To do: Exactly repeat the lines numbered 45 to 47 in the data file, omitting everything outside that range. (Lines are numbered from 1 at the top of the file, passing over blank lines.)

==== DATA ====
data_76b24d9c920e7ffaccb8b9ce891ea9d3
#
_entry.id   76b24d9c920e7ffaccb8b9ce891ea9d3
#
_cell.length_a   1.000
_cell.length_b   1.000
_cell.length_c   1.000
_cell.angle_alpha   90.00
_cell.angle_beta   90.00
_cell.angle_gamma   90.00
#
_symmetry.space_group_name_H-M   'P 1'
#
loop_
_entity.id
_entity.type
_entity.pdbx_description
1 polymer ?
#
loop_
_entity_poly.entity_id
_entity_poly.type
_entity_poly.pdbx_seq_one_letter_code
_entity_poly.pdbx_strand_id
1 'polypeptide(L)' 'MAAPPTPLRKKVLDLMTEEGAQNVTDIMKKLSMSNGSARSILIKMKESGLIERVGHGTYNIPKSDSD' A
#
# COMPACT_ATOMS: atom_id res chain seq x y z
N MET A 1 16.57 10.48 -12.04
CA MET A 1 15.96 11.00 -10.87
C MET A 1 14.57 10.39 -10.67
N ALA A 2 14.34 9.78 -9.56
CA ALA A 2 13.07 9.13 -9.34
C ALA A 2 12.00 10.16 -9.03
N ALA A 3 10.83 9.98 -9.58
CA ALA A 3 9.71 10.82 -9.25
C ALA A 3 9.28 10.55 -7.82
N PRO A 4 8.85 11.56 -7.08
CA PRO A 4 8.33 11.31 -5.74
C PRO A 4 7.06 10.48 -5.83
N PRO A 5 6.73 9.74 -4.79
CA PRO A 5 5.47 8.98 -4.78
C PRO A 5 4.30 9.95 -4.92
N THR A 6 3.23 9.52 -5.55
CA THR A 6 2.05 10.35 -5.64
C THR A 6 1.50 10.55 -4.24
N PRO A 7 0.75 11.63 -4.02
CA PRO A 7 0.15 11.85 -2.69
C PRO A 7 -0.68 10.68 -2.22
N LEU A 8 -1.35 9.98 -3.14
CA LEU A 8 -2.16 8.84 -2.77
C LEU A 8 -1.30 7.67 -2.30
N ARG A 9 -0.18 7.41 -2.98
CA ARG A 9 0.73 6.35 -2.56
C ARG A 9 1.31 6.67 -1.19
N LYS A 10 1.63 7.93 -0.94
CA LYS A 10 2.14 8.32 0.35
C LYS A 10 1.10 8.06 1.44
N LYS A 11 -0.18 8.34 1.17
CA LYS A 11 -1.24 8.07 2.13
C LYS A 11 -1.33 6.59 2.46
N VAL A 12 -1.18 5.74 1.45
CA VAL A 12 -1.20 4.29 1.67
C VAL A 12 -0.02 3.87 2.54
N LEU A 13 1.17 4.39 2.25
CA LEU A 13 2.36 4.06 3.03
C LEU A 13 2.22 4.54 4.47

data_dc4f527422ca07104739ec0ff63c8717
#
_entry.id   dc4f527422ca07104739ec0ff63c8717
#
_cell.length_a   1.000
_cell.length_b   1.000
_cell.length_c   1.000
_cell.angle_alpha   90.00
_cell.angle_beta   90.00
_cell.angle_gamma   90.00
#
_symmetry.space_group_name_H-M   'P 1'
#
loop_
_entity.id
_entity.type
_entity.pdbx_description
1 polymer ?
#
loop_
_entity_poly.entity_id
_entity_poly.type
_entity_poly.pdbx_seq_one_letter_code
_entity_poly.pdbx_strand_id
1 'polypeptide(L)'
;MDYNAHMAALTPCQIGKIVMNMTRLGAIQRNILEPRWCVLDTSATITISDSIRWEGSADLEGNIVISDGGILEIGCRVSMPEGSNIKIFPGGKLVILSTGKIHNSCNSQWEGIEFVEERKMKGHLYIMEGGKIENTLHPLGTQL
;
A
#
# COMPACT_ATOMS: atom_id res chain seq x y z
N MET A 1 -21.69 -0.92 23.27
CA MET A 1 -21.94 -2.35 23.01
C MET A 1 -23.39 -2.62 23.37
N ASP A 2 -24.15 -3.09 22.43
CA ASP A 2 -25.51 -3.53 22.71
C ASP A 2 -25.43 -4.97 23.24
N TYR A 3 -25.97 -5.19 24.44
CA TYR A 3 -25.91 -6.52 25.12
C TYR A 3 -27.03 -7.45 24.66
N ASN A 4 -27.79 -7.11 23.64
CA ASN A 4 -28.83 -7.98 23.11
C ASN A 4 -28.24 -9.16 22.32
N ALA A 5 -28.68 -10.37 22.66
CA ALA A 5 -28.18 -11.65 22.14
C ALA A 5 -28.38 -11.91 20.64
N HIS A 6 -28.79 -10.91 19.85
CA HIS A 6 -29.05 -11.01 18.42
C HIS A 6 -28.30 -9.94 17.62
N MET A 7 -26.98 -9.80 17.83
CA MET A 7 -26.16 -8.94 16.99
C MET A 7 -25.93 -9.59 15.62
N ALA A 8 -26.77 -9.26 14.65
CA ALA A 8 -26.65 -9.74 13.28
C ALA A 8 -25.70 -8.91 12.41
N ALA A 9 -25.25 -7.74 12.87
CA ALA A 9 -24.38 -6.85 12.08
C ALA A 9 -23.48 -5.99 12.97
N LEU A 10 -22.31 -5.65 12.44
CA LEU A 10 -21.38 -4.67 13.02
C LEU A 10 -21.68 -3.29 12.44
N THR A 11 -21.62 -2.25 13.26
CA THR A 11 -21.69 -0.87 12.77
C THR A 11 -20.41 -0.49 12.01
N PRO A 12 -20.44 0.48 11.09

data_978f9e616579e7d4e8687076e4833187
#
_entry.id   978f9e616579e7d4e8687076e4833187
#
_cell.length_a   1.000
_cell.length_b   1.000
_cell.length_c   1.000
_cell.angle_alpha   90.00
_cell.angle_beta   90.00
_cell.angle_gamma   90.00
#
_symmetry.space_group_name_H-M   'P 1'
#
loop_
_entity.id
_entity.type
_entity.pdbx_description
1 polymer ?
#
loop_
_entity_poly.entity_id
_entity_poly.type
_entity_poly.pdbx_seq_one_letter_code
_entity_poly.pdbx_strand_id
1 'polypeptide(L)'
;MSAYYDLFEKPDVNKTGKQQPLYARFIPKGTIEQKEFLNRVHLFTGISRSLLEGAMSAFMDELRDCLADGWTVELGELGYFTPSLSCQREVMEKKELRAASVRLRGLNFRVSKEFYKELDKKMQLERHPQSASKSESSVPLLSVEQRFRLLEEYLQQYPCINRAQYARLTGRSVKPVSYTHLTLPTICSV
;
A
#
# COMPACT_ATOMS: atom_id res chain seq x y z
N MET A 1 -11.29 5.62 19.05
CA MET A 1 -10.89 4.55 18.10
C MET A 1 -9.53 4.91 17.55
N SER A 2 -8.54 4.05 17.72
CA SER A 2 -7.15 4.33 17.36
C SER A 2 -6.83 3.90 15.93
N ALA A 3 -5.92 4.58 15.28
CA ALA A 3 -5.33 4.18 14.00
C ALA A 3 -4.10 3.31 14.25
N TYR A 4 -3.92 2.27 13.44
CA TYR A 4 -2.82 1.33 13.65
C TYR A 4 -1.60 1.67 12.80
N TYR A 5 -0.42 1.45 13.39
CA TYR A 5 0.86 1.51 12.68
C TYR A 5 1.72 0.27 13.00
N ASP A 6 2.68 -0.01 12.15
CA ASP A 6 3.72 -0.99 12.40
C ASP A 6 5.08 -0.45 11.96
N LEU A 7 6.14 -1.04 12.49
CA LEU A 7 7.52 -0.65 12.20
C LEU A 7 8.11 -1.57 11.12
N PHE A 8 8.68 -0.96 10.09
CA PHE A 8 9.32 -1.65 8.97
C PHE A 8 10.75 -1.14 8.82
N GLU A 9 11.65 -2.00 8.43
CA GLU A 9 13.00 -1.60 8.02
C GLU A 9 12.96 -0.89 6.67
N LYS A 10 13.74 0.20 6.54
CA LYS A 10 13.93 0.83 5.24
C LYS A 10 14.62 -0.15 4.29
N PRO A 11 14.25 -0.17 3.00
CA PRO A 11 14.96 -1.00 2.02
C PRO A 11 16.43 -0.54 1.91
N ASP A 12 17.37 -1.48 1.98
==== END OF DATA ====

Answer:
C THR A 6 1.50 10.55 -4.24
N PRO A 7 0.75 11.63 -4.02
CA PRO A 7 0.15 11.85 -2.69